Take the 2-minute tour ×
Stack Overflow is a question and answer site for professional and enthusiast programmers. It's 100% free, no registration required.

I have a json structure that looks something like this:

    "text":"some text here"

I would like to deserialize this into a list of objects, where each object is a subclass of a base class. Each item in the list has different properties (href, src, text), so I can't use the same class for reach one. Instead I would like three subclasses of a general class. The type property of each item in the JSON list can be used to decide which subclass to use. So for example, I could have the following classes

public Item{
  public string type {get; set;}
public LinkItem : Item {
  public string href {get; set;}
public ImageItem : Item {
  public string src {get; set;}
public TextItem : Item {
  public string text {get; set;}

Is there any way to do this? Or is there a better way to deserialize a list of heterogeneous object types?


I am using json.net by the way

share|improve this question
How about creating a class that has all the properties. Deserialize to get a list of that class instances. Then filter based on type and project the properties needed to create the specialized instances. Am assuming this is what you are currently doing, and are looking for an even better way? –  Amith George Jul 11 '12 at 9:31
As the application grows the complexity of the individual items may increase, and it seems like a bad idea to have a base class with every possible property in it. What I'm considering is using an anonymous object, and then creating an instance later based on the type. –  Marius Jul 11 '12 at 9:35
I didnt mean a base class. I was thinking more of intermediate dto class that has all possible options. From a list of dto objects, you can shape your required specialized objects. That way, your domain doesnt have to get muddled with serialization concerns. That said, you could use dynamic object? I didnt realize anonymous types could allow you to not define certain properties... As in the properties of the first deserialized anon object are not the same properties that the second deserialized anon object will have. –  Amith George Jul 11 '12 at 9:43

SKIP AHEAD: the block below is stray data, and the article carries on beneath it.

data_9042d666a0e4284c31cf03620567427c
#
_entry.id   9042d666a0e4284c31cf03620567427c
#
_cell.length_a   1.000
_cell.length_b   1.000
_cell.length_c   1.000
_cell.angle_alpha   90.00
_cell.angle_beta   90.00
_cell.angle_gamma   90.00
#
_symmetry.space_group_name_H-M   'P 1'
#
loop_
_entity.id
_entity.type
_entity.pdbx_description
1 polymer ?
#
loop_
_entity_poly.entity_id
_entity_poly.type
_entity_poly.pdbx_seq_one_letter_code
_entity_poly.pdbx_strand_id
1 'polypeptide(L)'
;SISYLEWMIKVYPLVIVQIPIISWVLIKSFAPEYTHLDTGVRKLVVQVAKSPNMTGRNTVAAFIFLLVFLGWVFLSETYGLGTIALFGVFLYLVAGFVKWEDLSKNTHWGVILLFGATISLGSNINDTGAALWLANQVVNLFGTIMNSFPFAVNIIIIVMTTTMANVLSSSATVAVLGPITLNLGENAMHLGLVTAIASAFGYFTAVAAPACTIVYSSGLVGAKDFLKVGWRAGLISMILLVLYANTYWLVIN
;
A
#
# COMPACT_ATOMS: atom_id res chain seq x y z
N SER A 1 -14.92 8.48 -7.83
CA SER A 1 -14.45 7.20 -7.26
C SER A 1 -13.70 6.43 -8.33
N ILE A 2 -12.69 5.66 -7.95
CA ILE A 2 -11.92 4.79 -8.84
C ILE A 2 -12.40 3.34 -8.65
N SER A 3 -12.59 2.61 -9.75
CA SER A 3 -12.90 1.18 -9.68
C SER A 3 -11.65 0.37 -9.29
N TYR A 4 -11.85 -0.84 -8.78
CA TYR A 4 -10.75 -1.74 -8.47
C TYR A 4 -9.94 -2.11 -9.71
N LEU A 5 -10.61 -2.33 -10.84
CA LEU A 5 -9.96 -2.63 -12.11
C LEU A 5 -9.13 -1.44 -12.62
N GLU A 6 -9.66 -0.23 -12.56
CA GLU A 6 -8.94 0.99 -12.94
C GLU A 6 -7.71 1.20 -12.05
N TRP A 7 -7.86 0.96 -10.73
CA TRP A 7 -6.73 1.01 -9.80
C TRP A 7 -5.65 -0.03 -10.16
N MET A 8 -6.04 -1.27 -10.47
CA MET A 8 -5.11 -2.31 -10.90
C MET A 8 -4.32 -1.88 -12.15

1 Answer 1

As @AmithGeorge suggested, you can use a dynamic object to dynamically parse your json object. You can use this great dynamic class for JSON by Shawn Weisfeld. Here is his blog explaining how he do it.

JavaScriptSerializer jss = new JavaScriptSerializer();
jss.RegisterConverters(new JavaScriptConverter[] { new DynamicJsonConverter() });

dynamic glossaryEntry = jss.Deserialize(json, typeof(object)) as dynamic;

Console.WriteLine("glossaryEntry.glossary.title: " + glossaryEntry.glossary.title);
Console.WriteLine("glossaryEntry.glossary.GlossDiv.title: " + glossaryEntry.glossary.GlossDiv.title);
Console.WriteLine("glossaryEntry.glossary.GlossDiv.GlossList.GlossEntry.ID: " + glossaryEntry.glossary.GlossDiv.GlossList.GlossEntry.ID);
Console.WriteLine("glossaryEntry.glossary.GlossDiv.GlossList.GlossEntry.GlossDef.para: " + glossaryEntry.glossary.GlossDiv.GlossList.GlossEntry.GlossDef.para);
foreach (var also in glossaryEntry.glossary.GlossDiv.GlossList.GlossEntry.GlossDef.GlossSeeAlso)
    Console.WriteLine("glossaryEntry.glossary.GlossDiv.GlossList.GlossEntry.GlossDef.GlossSeeAlso: " + also);
share|improve this answer

Your Answer


By posting your answer, you agree to the privacy policy and terms of service.

Not the answer you're looking for? Browse other questions tagged or ask your own question.